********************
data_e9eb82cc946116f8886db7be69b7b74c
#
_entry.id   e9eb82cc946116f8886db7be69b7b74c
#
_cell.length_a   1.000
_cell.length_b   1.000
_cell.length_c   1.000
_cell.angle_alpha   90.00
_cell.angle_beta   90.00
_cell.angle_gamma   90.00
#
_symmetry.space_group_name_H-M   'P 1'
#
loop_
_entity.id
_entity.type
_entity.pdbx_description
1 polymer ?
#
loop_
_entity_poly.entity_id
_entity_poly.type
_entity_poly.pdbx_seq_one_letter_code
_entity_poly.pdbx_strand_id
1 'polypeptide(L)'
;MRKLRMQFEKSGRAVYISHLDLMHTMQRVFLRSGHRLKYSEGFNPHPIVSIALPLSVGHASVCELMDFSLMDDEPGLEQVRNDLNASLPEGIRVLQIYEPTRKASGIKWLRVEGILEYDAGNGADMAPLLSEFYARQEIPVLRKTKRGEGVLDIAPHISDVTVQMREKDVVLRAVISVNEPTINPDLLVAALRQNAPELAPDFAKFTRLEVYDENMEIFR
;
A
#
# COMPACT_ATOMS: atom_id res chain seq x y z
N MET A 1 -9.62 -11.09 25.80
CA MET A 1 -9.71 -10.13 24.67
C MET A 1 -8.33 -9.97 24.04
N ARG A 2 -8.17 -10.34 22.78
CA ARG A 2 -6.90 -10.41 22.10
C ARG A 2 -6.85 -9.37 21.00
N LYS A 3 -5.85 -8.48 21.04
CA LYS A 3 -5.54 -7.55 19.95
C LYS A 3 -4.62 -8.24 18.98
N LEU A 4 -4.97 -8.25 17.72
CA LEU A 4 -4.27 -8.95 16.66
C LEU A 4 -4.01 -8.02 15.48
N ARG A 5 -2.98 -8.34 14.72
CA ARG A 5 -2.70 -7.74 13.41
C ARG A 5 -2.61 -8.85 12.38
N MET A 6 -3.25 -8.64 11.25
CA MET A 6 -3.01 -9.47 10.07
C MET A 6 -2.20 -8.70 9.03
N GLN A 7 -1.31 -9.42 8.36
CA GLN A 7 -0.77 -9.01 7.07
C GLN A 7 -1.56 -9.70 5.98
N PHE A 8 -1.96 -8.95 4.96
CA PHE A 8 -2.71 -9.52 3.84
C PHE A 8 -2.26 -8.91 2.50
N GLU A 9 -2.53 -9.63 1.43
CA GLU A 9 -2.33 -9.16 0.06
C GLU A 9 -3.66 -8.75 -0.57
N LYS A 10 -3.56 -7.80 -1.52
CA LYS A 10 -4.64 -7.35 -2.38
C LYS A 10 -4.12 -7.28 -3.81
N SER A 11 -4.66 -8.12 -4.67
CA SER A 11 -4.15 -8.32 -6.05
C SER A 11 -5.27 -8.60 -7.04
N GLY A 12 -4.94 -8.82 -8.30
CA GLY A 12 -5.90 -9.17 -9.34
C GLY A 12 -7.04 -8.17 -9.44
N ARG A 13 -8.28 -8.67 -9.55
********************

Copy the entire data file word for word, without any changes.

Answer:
data_e9eb82cc946116f8886db7be69b7b74c
#
_entry.id   e9eb82cc946116f8886db7be69b7b74c
#
_cell.length_a   1.000
_cell.length_b   1.000
_cell.length_c   1.000
_cell.angle_alpha   90.00
_cell.angle_beta   90.00
_cell.angle_gamma   90.00
#
_symmetry.space_group_name_H-M   'P 1'
#
loop_
_entity.id
_entity.type
_entity.pdbx_description
1 polymer ?
#
loop_
_entity_poly.entity_id
_entity_poly.type
_entity_poly.pdbx_seq_one_letter_code
_entity_poly.pdbx_strand_id
1 'polypeptide(L)'
;MRKLRMQFEKSGRAVYISHLDLMHTMQRVFLRSGHRLKYSEGFNPHPIVSIALPLSVGHASVCELMDFSLMDDEPGLEQVRNDLNASLPEGIRVLQIYEPTRKASGIKWLRVEGILEYDAGNGADMAPLLSEFYARQEIPVLRKTKRGEGVLDIAPHISDVTVQMREKDVVLRAVISVNEPTINPDLLVAALRQNAPELAPDFAKFTRLEVYDENMEIFR
;
A
#
# COMPACT_ATOMS: atom_id res chain seq x y z
N MET A 1 -9.62 -11.09 25.80
CA MET A 1 -9.71 -10.13 24.67
C MET A 1 -8.33 -9.97 24.04
N ARG A 2 -8.17 -10.34 22.78
CA ARG A 2 -6.90 -10.41 22.10
C ARG A 2 -6.85 -9.37 21.00
N LYS A 3 -5.85 -8.48 21.04
CA LYS A 3 -5.54 -7.55 19.95
C LYS A 3 -4.62 -8.24 18.98
N LEU A 4 -4.97 -8.25 17.72
CA LEU A 4 -4.27 -8.95 16.66
C LEU A 4 -4.01 -8.02 15.48
N ARG A 5 -2.98 -8.34 14.72
CA ARG A 5 -2.70 -7.74 13.41
C ARG A 5 -2.61 -8.85 12.38
N MET A 6 -3.25 -8.64 11.25
CA MET A 6 -3.01 -9.47 10.07
C MET A 6 -2.20 -8.70 9.03
N GLN A 7 -1.31 -9.42 8.36
CA GLN A 7 -0.77 -9.01 7.07
C GLN A 7 -1.56 -9.70 5.98
N PHE A 8 -1.96 -8.95 4.96
CA PHE A 8 -2.71 -9.52 3.84
C PHE A 8 -2.26 -8.91 2.50
N GLU A 9 -2.53 -9.63 1.43
CA GLU A 9 -2.33 -9.16 0.06
C GLU A 9 -3.66 -8.75 -0.57
N LYS A 10 -3.56 -7.80 -1.52
CA LYS A 10 -4.64 -7.35 -2.38
C LYS A 10 -4.12 -7.28 -3.81
N SER A 11 -4.66 -8.12 -4.67
CA SER A 11 -4.15 -8.32 -6.05
C SER A 11 -5.27 -8.60 -7.04
N GLY A 12 -4.94 -8.82 -8.30
CA GLY A 12 -5.90 -9.17 -9.34
C GLY A 12 -7.04 -8.17 -9.44
N ARG A 13 -8.28 -8.67 -9.55